All the successful relationships I know of are made up of one rock and one kite…
The Rocks in Relationships
The rock is the one that thinks with their head and not their heart, (do NOT read “heartless” or “cold-hearted” here), can be counted on to tell you the truth even when you don’t want to hear it, can handle the truth even when it’s not pretty, and always seems to have their feet firmly on the ground. This person has firm beliefs (I did NOT say “narrow-minded”), morals, and ideals. They are extremely loyal and dedicated to their partner. They are also very appreciative of the role that their kite plays in their relationship.
The Kites in Relationships
The kite, on the other hand, likes to soar. This person has a great imagination, is often creative, is a bit of a dreamer, and can be impulsive. Many decisions, good and bad, are made based on emotion. Kites love to meet new people, take on new challenges, and rise to the occasion. They often need to be tugged back to the ground (read “reality” here) by their rock before they make irreversible and expensive mistakes.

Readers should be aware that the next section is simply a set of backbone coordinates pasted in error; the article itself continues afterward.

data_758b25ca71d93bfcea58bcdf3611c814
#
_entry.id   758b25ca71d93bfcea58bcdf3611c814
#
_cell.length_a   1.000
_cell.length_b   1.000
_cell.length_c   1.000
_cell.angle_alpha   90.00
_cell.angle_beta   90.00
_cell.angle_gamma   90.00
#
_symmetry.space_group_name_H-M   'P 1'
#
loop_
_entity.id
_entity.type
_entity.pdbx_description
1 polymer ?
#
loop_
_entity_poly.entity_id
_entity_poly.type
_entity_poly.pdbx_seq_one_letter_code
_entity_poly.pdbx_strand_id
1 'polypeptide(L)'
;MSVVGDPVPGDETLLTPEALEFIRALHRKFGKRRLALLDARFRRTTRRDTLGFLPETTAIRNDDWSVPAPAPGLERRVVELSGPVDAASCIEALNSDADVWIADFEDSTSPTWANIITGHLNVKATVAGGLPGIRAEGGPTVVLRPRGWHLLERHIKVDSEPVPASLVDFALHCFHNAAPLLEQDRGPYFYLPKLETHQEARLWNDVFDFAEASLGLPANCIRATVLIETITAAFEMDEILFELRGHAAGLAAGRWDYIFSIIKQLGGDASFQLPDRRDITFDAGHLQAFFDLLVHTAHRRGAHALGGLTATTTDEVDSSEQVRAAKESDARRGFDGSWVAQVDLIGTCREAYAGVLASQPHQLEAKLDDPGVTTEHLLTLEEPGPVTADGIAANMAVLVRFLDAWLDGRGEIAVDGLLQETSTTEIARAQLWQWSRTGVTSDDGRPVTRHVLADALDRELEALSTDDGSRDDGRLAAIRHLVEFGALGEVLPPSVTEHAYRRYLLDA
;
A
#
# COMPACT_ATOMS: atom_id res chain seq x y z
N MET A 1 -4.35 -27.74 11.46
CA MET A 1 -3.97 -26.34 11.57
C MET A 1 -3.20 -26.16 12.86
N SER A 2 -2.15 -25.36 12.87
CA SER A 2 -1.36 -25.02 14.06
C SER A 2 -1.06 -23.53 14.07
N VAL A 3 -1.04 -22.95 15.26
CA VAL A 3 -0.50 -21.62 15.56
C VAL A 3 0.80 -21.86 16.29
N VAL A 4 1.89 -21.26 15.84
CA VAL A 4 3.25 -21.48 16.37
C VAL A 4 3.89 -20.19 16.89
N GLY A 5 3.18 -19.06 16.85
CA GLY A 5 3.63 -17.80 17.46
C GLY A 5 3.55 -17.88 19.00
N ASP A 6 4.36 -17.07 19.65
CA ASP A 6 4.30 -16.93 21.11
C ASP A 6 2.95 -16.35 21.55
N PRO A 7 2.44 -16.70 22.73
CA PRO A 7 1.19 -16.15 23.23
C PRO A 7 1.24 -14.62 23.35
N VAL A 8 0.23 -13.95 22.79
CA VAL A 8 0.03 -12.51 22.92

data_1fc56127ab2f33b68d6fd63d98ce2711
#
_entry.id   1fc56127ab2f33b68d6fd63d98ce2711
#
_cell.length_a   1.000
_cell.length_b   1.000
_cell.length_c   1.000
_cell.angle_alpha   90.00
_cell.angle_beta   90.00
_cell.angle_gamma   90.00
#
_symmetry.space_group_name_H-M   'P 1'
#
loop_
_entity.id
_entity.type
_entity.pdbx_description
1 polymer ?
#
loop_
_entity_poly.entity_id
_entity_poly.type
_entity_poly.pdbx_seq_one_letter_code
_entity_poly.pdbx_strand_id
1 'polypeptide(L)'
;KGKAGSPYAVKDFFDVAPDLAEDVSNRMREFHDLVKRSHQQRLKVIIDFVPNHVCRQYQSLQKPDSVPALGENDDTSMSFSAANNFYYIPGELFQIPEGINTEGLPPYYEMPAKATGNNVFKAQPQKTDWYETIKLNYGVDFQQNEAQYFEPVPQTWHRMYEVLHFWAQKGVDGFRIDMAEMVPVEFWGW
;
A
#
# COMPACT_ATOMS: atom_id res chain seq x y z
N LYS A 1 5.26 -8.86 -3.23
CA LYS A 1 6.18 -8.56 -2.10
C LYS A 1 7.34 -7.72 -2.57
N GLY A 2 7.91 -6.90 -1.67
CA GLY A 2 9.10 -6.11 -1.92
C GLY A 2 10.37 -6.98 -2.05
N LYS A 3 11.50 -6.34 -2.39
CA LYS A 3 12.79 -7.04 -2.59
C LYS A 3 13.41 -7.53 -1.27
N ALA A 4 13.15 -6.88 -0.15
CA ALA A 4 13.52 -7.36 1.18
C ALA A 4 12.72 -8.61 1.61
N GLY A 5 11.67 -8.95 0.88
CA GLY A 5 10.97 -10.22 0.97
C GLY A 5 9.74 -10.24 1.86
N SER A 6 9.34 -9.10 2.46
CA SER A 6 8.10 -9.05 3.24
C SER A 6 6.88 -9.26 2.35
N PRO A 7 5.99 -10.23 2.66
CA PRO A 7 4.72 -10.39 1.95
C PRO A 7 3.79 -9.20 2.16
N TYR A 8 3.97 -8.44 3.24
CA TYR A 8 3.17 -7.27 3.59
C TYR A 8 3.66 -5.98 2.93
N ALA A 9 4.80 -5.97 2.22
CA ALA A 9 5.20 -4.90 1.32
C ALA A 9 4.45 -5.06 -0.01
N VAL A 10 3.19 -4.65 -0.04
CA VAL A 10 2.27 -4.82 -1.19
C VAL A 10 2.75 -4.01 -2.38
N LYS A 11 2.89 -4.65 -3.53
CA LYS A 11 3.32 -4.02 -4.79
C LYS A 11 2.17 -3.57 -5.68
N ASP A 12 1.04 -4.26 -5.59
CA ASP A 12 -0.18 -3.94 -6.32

Which are You?
I am well aware of which one I am and am extremely grateful that my husband is my rock. The voice of reason coupled with unconditional love and support has helped me through the most challenging and stressful times in my life to date.
Which one are you? The rock or the kite? Whichever you are, make sure you have the other in your relationship to complement each other for success.
Look around you, how many successful relationships that you know of do not have one rock and one kite?
Men are from Mars, Women are from Venus is the name of a best selling book authored by John Gray back in 2012. It is a great communication guide for couples, with the focus on understanding how the other thinks and feels. Far from rocket science, but important in the evolution and success of relationships.
I learned long ago, early on in my 37+ year marriage, how to get my husband to do the things I need him to do to keep our household running smoothly. The solution was/is simple. Ask for help and tell your partner how you feel. Communicate what works for you as a couple. And what does not!
Many of us women were raised to believe we have to do everything (household chores) ourselves if we want things done properly. This may have worked early in the last century, but modern women are busier than ever and smarter than that. So are men.
In defence of the men in that generation, they were raised to believe similar rubbish. Chauvinism was rampant. My husband was one of them, so were my three brothers. My mother and mother-in-law were clones of June Cleaver, looking after their children and their homes while their husbands worked outside of the home. Things got more complicated, not to mention stressful, when both mothers went back to work as soon as their youngest child was in school. All of a sudden they each had two full time jobs. My sisters and I were recruited to help out, but the males of the family were exempt.